Following a year of unexpected volatility with oil and gas prices, anticipating what revenue streams will look like in 2023 is top of mind for mineral owners. 2022 started with expectations of a return to a typical, flatter price curve after the economic and demand disruption of COVID-19. However, Russia-Ukraine war and OPEC+ production cuts saw a return to $100 oil and natural gas that doubled its new year start. With barrels from the second largest producer off the market, urgent attention was suddenly focused on Europe’s energy security and a sustainable supply of natural gas.
Despite prices that have settled below their 2022 highs, the outlook for 2023 sees a return to higher oil prices and a bright, long-term future for natural gas. With operators shedding their pandemic-era hedges, leading indicators point to the same conclusion.
Commodity price outlook
U.S. mineral owners are part of a global energy market where geopolitics, regional conflicts and the standard of living in emerging economies all influence commodity prices and the size of revenue checks. The Russia-Ukraine war has brought this into sharp focus, though the impact on energy markets will take time to play out. Contrary to the attention-grabbing headlines, Europe’s energy supply has been preserved with 90% of energy contracts covered through the winter and sanctions on Russian oil exports only taking effect from December 2022 through February 2023.
Primary drivers of higher commodity prices include:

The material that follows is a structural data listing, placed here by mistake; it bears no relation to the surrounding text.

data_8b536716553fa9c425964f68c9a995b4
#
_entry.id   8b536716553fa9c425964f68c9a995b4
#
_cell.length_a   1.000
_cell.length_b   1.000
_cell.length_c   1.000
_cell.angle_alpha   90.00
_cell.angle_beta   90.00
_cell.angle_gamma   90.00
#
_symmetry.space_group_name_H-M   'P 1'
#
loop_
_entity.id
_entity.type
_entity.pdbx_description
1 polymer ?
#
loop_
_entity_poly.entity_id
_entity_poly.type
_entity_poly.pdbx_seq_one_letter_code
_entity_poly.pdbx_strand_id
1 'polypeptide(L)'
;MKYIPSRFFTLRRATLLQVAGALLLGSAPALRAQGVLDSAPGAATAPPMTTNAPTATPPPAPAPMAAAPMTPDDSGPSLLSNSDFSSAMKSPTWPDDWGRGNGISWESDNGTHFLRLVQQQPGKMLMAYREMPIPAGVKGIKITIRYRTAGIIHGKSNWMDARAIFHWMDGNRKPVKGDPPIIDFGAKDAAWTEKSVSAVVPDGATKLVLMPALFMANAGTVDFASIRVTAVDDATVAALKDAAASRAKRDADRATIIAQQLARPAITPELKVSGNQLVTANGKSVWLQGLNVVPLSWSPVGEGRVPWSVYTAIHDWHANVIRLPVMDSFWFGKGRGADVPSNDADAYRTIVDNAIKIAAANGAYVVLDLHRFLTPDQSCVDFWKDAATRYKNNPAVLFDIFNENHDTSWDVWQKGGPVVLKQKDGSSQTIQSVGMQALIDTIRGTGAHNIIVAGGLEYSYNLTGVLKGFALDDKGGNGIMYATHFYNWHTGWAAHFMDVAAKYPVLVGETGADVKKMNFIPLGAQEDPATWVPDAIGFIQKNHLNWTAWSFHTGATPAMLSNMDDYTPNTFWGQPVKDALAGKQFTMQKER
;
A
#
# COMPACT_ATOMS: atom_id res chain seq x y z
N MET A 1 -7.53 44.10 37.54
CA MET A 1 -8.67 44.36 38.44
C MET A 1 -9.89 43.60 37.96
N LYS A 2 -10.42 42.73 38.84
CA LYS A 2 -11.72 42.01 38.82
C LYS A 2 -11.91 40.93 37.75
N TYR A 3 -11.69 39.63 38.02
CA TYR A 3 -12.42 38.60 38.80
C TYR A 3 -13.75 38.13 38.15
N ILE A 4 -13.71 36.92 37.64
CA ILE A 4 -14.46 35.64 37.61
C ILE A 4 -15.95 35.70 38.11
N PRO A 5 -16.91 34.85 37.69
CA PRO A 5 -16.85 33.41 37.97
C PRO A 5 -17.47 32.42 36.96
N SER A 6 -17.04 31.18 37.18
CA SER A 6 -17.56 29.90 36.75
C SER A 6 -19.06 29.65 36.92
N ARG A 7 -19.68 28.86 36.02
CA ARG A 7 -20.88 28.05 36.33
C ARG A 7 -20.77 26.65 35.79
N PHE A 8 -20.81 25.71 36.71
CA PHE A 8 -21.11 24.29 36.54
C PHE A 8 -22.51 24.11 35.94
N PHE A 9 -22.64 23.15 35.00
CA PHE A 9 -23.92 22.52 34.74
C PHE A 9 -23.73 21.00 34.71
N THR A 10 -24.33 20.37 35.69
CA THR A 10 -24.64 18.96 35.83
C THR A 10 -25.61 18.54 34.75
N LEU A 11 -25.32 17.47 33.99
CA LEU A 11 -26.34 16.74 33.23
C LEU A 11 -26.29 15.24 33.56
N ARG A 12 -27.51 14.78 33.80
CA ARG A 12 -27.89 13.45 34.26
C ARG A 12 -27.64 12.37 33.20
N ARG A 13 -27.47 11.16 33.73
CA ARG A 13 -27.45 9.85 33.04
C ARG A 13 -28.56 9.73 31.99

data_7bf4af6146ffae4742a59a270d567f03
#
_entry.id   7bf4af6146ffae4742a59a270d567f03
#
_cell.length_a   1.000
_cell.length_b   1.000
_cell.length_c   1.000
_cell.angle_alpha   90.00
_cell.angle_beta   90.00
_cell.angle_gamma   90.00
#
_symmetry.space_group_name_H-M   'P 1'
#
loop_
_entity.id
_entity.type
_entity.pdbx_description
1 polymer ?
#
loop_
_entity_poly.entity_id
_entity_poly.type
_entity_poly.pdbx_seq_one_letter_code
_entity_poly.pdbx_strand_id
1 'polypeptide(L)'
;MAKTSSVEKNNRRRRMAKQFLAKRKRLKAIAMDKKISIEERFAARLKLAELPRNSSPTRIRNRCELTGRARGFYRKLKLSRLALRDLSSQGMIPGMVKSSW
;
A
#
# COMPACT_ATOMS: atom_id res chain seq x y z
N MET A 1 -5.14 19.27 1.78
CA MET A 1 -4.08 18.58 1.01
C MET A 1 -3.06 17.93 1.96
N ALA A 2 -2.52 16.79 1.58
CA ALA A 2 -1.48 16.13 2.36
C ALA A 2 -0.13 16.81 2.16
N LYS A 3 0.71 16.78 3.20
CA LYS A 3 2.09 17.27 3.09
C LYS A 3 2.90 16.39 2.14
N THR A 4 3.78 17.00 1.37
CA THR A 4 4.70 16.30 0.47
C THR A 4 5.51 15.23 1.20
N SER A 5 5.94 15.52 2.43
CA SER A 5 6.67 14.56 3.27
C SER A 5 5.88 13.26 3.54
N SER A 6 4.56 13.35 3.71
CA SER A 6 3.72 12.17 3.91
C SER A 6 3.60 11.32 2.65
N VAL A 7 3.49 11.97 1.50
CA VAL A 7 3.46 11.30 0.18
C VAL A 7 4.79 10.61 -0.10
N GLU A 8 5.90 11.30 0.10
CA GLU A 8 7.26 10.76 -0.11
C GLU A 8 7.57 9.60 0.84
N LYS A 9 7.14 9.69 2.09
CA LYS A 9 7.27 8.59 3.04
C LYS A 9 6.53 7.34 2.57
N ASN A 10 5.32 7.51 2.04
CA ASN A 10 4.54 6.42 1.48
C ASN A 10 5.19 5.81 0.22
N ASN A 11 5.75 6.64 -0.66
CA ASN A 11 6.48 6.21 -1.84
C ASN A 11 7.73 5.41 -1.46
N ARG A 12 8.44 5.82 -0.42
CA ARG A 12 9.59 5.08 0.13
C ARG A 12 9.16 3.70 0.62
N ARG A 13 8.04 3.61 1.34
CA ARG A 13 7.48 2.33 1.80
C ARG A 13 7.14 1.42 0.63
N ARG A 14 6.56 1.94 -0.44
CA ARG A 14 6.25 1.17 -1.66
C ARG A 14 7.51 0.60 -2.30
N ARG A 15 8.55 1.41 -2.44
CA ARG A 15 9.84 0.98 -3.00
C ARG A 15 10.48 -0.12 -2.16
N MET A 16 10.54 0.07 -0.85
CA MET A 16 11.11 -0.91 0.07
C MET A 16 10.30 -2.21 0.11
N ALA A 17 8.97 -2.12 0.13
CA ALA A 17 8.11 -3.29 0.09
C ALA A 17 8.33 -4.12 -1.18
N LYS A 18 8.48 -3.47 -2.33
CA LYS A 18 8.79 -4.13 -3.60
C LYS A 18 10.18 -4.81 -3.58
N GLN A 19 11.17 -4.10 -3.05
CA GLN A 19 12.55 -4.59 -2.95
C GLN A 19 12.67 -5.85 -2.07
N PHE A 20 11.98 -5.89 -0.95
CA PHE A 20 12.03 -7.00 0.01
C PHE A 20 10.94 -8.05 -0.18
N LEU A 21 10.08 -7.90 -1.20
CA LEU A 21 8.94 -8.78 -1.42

Russian sanctions on oil and refined products.
Slow build out of U.S. LNG export facilities influenced by ESG.
Evolving COVID-19 restrictions in China.
Potential for a colder winter signaled by once-in-a-generation “arctic invasion” in December.
Look for oil prices between $80 to $120 in 2023, with prices settling around $90 for the year. Check stubs may start to look different though as operators continue to focus on completion of an entire drilling spacing unit on multi-well pads, capital discipline and returning value to shareholders. A low rig count and declining production mean that mineral revenue streams will only get a boost from the anticipated favorable oil pricing.
The downside for 2023 is that declining production could intersect with declining prices and drilling to create a revenue crater for mineral owners. Upside drivers include increasing demand for jet fuel and motor oil driven by business-related travel, India and China remaining open for business, and expanding vehicle purchases.
To make informed decisions and build the right mineral investment and management strategies with trusted insights, download the full version of the 2023 Mineral and Royalty Outlook Report.
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